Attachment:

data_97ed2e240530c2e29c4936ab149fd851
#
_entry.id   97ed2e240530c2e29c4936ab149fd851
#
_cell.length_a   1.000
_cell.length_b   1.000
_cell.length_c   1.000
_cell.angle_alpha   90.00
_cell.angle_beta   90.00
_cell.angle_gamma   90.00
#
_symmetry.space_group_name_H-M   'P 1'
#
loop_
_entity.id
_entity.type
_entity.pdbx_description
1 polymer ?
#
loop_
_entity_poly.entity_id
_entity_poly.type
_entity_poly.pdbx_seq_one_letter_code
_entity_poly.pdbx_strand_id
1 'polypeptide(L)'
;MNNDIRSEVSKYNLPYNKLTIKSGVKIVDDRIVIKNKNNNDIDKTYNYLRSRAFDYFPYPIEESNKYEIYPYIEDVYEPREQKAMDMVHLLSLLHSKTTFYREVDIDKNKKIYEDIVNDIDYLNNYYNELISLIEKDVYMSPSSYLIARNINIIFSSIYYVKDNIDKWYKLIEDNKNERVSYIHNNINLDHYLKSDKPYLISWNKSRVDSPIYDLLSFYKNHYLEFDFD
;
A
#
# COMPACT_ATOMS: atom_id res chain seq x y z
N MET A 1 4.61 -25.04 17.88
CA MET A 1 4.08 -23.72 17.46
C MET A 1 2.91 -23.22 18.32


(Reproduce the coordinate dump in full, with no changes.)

data_97ed2e240530c2e29c4936ab149fd851
#
_entry.id   97ed2e240530c2e29c4936ab149fd851
#
_cell.length_a   1.000
_cell.length_b   1.000
_cell.length_c   1.000
_cell.angle_alpha   90.00
_cell.angle_beta   90.00
_cell.angle_gamma   90.00
#
_symmetry.space_group_name_H-M   'P 1'
#
loop_
_entity.id
_entity.type
_entity.pdbx_description
1 polymer ?
#
loop_
_entity_poly.entity_id
_entity_poly.type
_entity_poly.pdbx_seq_one_letter_code
_entity_poly.pdbx_strand_id
1 'polypeptide(L)'
;MNNDIRSEVSKYNLPYNKLTIKSGVKIVDDRIVIKNKNNNDIDKTYNYLRSRAFDYFPYPIEESNKYEIYPYIEDVYEPREQKAMDMVHLLSLLHSKTTFYREVDIDKNKKIYEDIVNDIDYLNNYYNELISLIEKDVYMSPSSYLIARNINIIFSSIYYVKDNIDKWYKLIEDNKNERVSYIHNNINLDHYLKSDKPYLISWNKSRVDSPIYDLLSFYKNHYLEFDFD
;
A
#
# COMPACT_ATOMS: atom_id res chain seq x y z
N MET A 1 4.61 -25.04 17.88
CA MET A 1 4.08 -23.72 17.46
C MET A 1 2.91 -23.22 18.32